DICE wants to make Battlefield 3 a much more squad-based game, and they've tweaked the classes accordingly. The biggest change is to the Assault class, which is now combined with the Medic class. They figured that since the Assault soldier tends to run out to the frontlines and brave enemy fire, it only made sense to give them the ability to revive fallen allies and to toss out first aid kits. They're also boosting weapon mods in a big way by giving main weapons three attachment slots for items ranging from flashlights to extra ammo.
Two new features have been added to the Support class, which should prove extremely useful when moving up maps. His machine gun has a bipod mounted on it, and when you zoom in via the scope in front of cover, or while prone, the bipod extends, and you'll have much more accurate fire while zoomed. He can also use the "Suppressing Fire" feature, which sprays bullets at foes, and decreases their accuracy. It's a new, dynamic feature that real soldiers will most likely hail for its realism.
Another addition to the game are highly customizable dogtags that can pimp your kills and skills, and you now have to stealth kill enemies from behind in order to steal their dogtags. These are all about bragging rights. Additionally, while "Operation Metro" isn't vehicle heavy, there is a LAV-25 armored vehicle that proves useful when moving groups up the battlefield, and is equipped with a very handy night vision mode that is invaluable in spotting lurking enemies. As with most vehicles in the game, they are hotly contested since everyone wants to drive.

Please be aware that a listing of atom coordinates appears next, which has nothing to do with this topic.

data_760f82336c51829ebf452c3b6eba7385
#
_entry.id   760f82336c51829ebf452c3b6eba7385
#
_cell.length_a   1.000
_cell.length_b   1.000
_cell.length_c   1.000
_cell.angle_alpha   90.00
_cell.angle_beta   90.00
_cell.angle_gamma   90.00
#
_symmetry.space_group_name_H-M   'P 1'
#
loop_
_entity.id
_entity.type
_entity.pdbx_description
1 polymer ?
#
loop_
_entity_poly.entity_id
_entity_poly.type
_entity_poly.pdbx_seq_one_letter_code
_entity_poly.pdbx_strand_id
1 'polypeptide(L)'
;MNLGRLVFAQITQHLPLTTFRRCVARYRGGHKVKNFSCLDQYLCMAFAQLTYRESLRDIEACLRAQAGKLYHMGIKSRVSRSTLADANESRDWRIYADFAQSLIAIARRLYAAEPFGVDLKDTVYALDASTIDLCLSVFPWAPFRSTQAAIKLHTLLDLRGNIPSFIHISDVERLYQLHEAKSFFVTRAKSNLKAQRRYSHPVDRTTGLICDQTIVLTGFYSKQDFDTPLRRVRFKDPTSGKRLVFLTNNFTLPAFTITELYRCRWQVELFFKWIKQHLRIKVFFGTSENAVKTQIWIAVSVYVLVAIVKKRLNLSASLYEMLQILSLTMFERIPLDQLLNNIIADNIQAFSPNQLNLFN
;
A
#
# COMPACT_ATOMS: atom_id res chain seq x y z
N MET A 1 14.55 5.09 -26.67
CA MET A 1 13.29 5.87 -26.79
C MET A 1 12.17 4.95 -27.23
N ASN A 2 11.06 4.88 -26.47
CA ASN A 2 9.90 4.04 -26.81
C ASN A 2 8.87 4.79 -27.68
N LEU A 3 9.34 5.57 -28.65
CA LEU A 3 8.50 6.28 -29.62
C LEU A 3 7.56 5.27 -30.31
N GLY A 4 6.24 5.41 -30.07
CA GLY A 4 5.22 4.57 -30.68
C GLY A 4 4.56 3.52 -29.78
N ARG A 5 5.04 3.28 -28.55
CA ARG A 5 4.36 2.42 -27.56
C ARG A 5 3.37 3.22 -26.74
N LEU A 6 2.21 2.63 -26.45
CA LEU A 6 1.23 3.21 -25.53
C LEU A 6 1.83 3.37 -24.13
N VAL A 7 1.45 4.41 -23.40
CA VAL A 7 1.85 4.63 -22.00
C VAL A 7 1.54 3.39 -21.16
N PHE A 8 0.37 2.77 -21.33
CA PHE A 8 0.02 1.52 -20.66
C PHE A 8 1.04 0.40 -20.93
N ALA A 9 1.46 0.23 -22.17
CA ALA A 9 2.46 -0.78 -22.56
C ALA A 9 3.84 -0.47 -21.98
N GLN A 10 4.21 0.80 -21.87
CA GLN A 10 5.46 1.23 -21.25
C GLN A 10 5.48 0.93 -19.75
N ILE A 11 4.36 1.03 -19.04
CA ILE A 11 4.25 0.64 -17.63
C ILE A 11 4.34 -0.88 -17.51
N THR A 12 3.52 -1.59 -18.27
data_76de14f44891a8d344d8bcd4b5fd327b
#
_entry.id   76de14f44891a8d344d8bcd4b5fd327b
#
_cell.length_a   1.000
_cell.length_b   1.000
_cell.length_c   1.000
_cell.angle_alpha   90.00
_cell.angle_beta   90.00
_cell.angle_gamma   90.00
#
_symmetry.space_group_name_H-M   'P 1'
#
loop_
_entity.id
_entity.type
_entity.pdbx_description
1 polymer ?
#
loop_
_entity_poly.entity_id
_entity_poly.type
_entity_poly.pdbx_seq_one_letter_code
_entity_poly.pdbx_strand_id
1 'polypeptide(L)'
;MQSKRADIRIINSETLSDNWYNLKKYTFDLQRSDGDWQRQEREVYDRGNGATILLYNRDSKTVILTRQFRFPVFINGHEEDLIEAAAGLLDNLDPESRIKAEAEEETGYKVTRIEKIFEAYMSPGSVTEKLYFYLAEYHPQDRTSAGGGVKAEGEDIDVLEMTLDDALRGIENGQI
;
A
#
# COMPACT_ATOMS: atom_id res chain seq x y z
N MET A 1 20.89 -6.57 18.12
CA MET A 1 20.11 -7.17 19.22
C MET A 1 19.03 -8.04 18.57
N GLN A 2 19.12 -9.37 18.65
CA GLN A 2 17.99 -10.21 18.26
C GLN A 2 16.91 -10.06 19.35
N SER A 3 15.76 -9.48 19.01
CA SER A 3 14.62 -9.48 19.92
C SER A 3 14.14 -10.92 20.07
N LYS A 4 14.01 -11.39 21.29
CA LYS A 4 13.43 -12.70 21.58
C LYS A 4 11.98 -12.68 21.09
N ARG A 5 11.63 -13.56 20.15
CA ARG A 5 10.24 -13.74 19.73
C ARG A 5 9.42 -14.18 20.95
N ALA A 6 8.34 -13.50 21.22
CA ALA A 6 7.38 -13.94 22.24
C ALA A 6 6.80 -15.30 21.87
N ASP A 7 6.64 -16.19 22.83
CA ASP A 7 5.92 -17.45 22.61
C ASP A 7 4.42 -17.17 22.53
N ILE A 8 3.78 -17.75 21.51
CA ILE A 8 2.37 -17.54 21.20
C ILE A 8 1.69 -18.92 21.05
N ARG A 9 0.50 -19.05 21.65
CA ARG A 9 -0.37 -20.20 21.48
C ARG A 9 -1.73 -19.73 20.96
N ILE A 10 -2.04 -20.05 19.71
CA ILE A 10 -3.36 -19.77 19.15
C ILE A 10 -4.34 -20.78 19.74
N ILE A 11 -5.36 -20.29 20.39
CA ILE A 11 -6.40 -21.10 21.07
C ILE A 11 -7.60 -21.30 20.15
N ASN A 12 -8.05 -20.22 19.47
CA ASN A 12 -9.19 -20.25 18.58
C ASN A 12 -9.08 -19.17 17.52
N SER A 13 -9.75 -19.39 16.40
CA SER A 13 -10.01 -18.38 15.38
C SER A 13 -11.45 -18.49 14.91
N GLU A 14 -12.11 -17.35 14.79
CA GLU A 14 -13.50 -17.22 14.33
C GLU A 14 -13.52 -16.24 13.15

Playing through the level, the environment and verticality are immediately appreciated. Our squad was stuck in a chokepoint outside of the metro station, but entering some of the flanking buildings revealed multiple levels, allowing us to rain lead down on the entrenched defenders. Of course, those buildings didn't last long under sustained gunfire and explosives, but they got the job done. Each area is different enough from the last that you literally feel like you're moving into a different map with each push.
Everyone quickly learns that one of the best features to use in dark environments is the flashlight flash. You can literally blind someone if you hit F on the keyboard (we're not sure what the controller equivalent will be) to blind them, and then send a few rounds their way. I first encountered this as a stealthed up a non-operational escalator. At the top on the left was what I thought was a mounted utlity light, blasting out a white cone of light. I ignored it and kept creeping forward, and then it turned and drilled me full of bullets. Very annoying, and cool.
Some of the best moments in this multiplayer felt cinematic, like our first push up through the subway stations. Ticket windows became entrenched positions, and side entrances became ambush slots as we battled our way inside. Moving slowly forward and scoping in for kills was the way to go, and it felt miles beyond the BFBC2 mutliplayer, which, while I enjoyed it, felt very repetitive. This was just our first encounter with BF3 multiplayer, and if they can keep this up, it will be one of the must-have games for 2011.